So you wake up soon after your wedding day—maybe it was a couple hours after the wedding, maybe a couple weeks—and say, “What have I done?”
There are many painful things we experience in life. This one weighs in as one of the most painful. You feel as though you have just received a life sentence or (maybe) a death sentence. Ironically, though recently married, you feel more alone than ever. Aloneness in marriage is just the worst.
Counselors always talk about listening. We make a big deal out of it and will keep making a big deal out of it.
And sometimes we can almost hear the response, “Okay, I got it. Listen before you talk. Blah, blah, blah. Tell people what you heard them say before you say anything, (which sounds weird and no one would ever do that in everyday conversation.)”
If you study counseling with us and have ever thought this—it is our fault.
Biblical counseling is a hybrid of discipleship and biblical friendship, neither of which can be mistaken for a passing fad. "God has spoken" is the driving principle of biblical counseling. Scripture speaks with great breadth, to all the common problems we all encounter, from loneliness to schizophrenia. God speaks with great depth, getting to the very heart of problems.
Works an extended case study of a depressed woman, unpacking the motivational dynamics for her legalism, self-righteousness and despair. Looks at the misuse of law in the "mental courtroom" of the counselee. Traces the many practical differences between living legalistically and living by faith. Practical applications to counseling depressed people, as well as critique of the inadequate ways typical forms of Christian counseling deal with these issues. A good article to give to critics of biblical counseling.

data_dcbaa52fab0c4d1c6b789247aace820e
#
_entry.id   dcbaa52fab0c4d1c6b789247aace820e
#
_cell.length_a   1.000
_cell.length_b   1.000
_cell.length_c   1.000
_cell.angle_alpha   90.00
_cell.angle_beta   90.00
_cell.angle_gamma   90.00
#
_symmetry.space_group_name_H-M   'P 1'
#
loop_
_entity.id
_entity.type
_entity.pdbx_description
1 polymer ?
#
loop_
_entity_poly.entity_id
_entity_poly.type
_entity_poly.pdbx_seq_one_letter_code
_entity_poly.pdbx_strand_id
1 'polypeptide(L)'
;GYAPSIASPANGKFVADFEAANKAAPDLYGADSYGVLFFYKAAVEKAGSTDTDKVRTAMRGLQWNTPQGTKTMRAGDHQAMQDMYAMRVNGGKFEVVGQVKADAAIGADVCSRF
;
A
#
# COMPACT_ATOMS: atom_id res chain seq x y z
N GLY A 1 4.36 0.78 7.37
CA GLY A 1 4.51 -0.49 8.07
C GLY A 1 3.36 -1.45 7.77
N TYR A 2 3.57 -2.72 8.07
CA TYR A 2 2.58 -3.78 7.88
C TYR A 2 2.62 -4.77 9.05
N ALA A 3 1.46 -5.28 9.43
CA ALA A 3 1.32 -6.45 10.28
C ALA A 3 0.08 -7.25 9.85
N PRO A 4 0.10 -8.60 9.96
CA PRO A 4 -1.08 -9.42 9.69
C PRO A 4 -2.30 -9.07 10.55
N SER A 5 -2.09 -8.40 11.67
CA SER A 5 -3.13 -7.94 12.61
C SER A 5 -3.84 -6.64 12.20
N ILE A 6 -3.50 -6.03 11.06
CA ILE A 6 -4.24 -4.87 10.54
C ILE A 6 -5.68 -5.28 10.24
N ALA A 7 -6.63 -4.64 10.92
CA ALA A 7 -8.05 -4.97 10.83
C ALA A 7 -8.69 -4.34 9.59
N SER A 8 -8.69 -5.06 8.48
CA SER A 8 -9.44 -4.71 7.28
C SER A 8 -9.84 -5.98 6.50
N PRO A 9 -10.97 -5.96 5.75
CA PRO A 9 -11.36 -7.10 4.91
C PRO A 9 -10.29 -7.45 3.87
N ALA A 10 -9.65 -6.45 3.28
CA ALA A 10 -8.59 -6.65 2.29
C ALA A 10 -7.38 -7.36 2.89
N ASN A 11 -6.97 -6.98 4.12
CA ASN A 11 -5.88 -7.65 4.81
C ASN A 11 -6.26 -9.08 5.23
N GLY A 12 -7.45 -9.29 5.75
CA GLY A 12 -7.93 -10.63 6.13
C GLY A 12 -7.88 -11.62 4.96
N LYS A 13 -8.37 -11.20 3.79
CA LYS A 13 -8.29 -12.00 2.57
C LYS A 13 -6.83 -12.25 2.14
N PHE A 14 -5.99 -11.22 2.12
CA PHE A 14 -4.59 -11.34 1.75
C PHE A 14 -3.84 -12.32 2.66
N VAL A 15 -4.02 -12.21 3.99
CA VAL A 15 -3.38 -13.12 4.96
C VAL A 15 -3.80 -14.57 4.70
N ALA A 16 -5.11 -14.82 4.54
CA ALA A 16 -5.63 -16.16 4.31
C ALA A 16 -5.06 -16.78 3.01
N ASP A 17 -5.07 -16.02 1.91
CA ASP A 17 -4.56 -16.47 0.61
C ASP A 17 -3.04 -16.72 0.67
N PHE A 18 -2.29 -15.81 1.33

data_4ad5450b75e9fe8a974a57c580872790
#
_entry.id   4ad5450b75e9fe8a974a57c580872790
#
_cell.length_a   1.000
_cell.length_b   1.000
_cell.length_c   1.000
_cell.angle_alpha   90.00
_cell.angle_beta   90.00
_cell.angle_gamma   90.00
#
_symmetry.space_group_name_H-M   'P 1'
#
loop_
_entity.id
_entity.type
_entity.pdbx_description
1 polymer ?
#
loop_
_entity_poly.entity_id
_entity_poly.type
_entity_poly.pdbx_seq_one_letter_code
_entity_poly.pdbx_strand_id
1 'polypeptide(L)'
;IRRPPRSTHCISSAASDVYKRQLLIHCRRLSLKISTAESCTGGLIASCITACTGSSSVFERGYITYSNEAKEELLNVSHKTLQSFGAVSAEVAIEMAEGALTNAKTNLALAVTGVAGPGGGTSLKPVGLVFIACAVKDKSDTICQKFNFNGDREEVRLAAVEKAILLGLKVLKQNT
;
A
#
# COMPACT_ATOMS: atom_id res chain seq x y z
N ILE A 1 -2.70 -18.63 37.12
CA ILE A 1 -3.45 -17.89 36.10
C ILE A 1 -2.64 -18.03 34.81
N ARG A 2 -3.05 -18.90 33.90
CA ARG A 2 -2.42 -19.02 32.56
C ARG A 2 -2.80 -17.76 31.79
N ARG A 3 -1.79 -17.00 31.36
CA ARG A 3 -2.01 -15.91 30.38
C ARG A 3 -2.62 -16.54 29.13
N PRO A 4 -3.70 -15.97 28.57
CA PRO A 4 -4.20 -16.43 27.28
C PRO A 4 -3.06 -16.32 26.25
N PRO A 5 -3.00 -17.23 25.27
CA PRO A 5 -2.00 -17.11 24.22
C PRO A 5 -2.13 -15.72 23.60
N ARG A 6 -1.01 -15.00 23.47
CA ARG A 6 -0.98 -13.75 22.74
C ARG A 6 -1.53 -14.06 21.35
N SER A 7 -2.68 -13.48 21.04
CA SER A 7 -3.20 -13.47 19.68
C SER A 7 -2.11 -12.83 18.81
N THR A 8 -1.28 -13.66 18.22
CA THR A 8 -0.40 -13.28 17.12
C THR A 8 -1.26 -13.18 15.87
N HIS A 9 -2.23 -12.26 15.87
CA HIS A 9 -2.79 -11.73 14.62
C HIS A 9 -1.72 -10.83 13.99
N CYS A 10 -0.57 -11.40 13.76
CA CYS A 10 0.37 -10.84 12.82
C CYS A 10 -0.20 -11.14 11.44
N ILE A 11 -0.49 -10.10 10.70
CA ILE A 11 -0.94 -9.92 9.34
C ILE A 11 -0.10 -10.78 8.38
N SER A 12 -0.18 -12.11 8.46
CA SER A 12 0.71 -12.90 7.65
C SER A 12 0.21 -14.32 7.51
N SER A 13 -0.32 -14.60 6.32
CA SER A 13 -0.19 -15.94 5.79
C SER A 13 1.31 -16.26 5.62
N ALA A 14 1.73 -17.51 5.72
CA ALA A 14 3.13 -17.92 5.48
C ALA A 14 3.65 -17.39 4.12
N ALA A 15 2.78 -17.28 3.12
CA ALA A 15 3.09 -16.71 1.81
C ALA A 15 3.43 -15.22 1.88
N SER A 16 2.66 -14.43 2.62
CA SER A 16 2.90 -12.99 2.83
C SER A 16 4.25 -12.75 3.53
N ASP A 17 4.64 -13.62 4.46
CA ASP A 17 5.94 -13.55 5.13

I submitted a chapter for a book. The editor suggested that I should aim for 8-10,000 words. After I submitted it, the publisher pulled rank and mandated that all chapters be 5,000 words or less.
I labored to cut it back but it was still over the word count. I told the editor I was at bare bones—there was nothing else I could cut. I assumed (hoped?) that he would say something like, “Oh, don’t worry about that silly word count from the publisher. Your chapter is so good they will make an exception,” or something like that.
These questions, along with scores of variations, tend to be our first response to hardships. Sometimes they reflect fear, “Did I do something wrong? Am I being punished?” Sometimes they reflect anger, “Why are you treating me this way!? This hurts!” Either way, we often complicate our suffering with all kinds of analysis.
My daughter was three-years-old and enjoying a snowy, wintry day when she discovered that snow was great for both sledding and eating. When my wife saw her eating the snow, she told her that snow was not for eating and that she needed to stop.